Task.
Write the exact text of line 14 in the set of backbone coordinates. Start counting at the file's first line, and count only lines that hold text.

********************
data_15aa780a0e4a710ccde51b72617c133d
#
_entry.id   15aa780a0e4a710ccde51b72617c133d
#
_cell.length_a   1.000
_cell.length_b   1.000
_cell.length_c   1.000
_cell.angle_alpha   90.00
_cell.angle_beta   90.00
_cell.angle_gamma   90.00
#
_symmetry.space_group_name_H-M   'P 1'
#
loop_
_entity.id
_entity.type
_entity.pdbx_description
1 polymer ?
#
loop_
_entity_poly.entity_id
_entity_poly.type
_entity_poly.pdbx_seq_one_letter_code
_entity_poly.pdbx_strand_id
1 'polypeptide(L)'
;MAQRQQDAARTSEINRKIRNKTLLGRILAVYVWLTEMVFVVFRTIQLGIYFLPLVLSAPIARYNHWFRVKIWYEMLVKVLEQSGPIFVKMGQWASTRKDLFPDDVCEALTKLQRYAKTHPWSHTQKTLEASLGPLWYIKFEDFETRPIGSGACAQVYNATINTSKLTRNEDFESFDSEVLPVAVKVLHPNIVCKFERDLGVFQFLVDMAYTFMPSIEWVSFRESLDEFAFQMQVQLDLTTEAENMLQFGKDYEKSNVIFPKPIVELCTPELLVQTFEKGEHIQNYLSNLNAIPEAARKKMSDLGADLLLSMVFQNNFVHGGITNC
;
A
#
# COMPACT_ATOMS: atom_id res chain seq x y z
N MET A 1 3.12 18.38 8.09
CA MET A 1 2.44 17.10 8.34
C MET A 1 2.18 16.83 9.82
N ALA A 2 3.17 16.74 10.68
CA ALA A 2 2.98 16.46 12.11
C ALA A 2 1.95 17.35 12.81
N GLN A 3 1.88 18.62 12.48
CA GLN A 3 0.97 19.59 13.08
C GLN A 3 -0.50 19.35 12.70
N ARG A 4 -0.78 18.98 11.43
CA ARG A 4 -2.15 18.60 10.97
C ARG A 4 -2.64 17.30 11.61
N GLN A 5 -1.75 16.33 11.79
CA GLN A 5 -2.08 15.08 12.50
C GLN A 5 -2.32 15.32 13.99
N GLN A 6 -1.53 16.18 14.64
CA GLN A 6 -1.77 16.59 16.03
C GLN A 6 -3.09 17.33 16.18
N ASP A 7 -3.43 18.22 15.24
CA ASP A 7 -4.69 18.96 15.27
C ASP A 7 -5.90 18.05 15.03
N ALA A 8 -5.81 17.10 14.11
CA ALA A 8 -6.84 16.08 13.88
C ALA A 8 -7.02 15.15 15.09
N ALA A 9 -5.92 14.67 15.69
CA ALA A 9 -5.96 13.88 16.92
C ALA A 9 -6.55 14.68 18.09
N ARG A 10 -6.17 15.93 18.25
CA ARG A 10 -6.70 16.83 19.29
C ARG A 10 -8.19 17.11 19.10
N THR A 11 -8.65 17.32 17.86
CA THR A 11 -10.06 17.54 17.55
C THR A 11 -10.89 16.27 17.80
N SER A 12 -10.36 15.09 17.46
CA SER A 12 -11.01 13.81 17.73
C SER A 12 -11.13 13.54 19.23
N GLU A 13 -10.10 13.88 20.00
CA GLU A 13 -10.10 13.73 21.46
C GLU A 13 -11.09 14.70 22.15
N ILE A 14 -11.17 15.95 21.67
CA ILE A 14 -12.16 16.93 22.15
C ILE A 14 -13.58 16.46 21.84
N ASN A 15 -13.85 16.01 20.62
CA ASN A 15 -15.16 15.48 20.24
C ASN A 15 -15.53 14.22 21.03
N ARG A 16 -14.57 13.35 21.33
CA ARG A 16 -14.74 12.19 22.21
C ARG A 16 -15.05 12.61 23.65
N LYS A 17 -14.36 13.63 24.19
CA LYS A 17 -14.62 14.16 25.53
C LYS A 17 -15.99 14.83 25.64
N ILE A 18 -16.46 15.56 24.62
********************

loop_